The benefit of a system collapsing is the creative response. A tree in a forest fire will throw seeds out for future growth as it is getting burned. If the fire is too intense (deep collapse), the seeds themselves get destroyed.

    What is happening now in our credit market might end up being a deep collapse. Ending Glass-Stegal and raising the leverage limits allowed the growth of an already debt heavy system. Now we can see that massive credit growth may be like the forest fire that gets too hot and destroys the seeds of rebirth.

  3. Ed

    re:The benefit of a system collapsing is the creative response.

    It sounds like his speculative outcome is somewhat lighthearted. Some expert economists predict revolution, martial law and global war following a collapse of a major superpower. This makes the most sense to me.

  4. I think we both agree that a major shock to the system is coming. Timing, depth and how it occurs are the unknown.

  5. I’m a big fan of John Mauldin. I’ve been reading his newsletter since 2006. His book Bullseye Investing is a great primer into why buy-and-hold isn’t always a good investing strategy.

  6. Ed

    The point isn’t when or how deep the shock becomes. Its the aftermath and what becomes of it.
    John Mauldin doesn’t seem to possess any insight when it comes to this, or maybe he’s like many others out there that hold onto the slightest bit of optimism, so they can play the markets again, don’t want to hear it or talk about it.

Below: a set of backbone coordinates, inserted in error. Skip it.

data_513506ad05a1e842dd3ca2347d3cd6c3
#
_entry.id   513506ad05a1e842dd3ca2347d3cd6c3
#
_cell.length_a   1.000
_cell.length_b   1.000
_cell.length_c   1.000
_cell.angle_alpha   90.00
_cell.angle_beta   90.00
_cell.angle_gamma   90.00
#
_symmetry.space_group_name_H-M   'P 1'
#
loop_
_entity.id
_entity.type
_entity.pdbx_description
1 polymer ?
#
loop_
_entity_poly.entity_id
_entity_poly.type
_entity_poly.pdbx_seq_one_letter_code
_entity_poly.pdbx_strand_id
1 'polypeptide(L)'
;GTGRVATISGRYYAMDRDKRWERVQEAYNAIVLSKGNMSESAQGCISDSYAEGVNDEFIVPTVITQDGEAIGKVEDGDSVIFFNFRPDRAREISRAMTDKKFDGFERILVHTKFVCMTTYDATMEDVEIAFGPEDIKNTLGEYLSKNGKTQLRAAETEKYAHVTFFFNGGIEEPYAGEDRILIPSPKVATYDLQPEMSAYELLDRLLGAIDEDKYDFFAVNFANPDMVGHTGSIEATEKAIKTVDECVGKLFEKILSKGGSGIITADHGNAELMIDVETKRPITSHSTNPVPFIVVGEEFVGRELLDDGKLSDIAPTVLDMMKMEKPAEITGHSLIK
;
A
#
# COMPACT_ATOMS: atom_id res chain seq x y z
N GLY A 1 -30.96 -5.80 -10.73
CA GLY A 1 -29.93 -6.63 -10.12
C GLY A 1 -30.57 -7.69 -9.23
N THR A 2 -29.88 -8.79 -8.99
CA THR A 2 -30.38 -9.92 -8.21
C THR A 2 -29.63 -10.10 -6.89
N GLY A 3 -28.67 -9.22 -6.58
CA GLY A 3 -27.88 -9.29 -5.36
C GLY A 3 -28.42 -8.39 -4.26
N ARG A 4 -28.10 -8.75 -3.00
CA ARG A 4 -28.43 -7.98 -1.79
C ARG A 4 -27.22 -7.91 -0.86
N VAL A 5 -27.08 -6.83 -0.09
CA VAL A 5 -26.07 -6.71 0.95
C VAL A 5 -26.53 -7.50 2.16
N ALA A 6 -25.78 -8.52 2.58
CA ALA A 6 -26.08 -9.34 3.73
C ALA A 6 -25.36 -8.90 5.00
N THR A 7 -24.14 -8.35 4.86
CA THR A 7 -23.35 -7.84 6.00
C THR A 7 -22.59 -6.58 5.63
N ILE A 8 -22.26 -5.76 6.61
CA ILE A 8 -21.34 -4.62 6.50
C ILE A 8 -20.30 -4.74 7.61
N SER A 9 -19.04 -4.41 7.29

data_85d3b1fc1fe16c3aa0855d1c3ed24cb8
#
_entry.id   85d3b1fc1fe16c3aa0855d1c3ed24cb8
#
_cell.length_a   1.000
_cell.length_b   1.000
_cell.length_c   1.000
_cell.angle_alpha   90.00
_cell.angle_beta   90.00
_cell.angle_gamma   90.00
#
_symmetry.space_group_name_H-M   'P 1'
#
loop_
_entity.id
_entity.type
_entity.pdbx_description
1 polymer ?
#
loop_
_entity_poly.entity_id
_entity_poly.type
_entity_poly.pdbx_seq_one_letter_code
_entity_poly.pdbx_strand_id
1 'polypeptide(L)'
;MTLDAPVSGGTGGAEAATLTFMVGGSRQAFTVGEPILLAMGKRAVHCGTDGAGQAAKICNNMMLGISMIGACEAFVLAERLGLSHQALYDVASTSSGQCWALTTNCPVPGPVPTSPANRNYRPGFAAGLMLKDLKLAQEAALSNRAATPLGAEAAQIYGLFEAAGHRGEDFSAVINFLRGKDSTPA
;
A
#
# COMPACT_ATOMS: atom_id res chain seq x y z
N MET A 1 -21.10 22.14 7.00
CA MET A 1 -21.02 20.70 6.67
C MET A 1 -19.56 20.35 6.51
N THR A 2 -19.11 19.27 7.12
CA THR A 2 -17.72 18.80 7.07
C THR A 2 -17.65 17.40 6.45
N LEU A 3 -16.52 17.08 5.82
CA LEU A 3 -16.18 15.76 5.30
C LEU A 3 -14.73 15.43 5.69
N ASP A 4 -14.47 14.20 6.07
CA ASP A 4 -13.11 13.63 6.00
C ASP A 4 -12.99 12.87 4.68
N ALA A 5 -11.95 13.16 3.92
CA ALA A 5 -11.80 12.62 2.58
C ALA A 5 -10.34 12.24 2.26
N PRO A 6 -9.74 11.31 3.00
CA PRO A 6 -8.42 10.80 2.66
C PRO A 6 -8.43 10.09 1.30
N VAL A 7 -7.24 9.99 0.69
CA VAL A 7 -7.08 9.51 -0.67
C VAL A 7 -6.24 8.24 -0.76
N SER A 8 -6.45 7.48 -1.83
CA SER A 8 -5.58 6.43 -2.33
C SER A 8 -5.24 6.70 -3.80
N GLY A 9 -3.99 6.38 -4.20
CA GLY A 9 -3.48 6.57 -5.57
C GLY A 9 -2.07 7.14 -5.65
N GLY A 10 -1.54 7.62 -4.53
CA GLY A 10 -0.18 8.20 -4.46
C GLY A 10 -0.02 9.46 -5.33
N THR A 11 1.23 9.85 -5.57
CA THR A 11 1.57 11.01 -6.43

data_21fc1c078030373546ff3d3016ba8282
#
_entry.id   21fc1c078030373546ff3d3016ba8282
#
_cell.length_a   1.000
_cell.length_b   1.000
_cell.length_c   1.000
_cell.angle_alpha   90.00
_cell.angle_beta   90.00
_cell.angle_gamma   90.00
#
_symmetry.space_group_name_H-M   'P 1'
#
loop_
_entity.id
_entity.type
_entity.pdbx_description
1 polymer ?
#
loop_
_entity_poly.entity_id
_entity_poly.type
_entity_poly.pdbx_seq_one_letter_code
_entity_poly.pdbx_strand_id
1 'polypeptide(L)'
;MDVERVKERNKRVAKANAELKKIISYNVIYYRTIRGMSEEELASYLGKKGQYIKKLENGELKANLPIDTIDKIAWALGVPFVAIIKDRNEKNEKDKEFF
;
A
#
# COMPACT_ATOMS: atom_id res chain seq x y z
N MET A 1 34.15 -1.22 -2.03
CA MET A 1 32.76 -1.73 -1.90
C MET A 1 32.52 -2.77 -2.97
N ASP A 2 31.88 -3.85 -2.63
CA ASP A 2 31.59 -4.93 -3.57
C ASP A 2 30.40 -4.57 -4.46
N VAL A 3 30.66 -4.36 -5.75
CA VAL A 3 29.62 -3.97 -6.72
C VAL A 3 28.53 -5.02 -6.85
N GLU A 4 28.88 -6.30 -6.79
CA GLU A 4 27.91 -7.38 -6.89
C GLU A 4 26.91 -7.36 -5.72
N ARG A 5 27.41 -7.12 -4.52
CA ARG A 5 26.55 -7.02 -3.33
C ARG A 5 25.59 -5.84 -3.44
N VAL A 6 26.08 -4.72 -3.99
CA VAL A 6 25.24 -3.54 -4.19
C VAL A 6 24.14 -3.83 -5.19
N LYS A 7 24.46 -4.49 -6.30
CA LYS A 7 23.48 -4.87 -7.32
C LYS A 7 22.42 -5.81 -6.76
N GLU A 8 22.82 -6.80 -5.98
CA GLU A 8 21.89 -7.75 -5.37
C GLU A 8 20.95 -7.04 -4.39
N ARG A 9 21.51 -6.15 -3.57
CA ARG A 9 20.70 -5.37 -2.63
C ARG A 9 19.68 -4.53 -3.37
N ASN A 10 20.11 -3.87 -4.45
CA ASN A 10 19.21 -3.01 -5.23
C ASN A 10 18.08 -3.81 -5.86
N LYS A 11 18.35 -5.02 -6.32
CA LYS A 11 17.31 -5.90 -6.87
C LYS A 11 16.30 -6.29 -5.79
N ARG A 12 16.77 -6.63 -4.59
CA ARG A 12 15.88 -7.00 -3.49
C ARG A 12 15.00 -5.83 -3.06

America is finished.

  7. Why would you expect an investor to provide insight into how a society emerges from collapse?

    Let us use recent history to see what could happen. We could tear each other apart – like post Katrina New Orleans 2005. Or we could pull together – like post wildfires San Diego 2007. Beats me.

    I am always reminded on my favorite joke.

    Two guys are in the jungle when they see a lion running towards them. Frantically, one of the men starts putting on his running shoes.

    Surprised, the other man says ” What are you thinking, you can’t outrun a lion!!!”

    ” I don’t have to outrun the lion,” said the man, ” I just have to outrun you.”

  8. Jim

    Ed – Just curious where you are moving to?

    Also, the point of a really severe crisis is that it is impossible to know the aftermath. Who could have predicted the aftermath of the Revolutionary War or WWII? Hell, we could have lost for starters! ๐Ÿ™